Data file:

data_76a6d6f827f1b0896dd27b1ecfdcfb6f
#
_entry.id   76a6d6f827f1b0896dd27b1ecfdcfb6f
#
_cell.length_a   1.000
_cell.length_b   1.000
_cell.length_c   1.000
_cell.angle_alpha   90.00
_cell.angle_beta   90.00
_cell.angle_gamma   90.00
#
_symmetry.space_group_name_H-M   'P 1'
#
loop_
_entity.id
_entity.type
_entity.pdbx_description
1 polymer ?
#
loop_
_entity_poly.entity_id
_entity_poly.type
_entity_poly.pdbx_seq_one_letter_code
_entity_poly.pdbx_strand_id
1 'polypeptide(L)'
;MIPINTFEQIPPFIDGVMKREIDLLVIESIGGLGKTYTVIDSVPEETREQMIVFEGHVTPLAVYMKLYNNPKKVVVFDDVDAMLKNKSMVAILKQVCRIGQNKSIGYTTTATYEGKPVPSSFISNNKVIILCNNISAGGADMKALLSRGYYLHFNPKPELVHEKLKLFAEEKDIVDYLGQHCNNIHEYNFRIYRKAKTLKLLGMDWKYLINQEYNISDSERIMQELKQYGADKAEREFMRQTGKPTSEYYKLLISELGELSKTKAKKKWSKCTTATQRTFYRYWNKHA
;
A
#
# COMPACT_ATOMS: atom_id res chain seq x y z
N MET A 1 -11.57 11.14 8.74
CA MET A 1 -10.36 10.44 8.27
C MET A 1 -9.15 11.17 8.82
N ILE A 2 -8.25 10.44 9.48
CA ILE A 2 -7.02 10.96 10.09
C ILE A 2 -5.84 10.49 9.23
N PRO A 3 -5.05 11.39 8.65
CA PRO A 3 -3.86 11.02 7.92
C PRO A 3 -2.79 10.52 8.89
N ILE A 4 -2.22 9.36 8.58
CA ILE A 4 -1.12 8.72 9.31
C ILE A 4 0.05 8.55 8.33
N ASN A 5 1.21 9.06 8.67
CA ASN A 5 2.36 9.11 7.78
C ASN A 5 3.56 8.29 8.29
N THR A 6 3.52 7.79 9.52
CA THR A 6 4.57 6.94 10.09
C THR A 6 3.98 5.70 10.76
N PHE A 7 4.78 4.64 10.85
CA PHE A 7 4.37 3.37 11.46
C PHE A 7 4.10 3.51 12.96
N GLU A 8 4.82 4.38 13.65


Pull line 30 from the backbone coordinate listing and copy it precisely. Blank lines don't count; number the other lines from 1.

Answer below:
# COMPACT_ATOMS: atom_id res chain seq x y z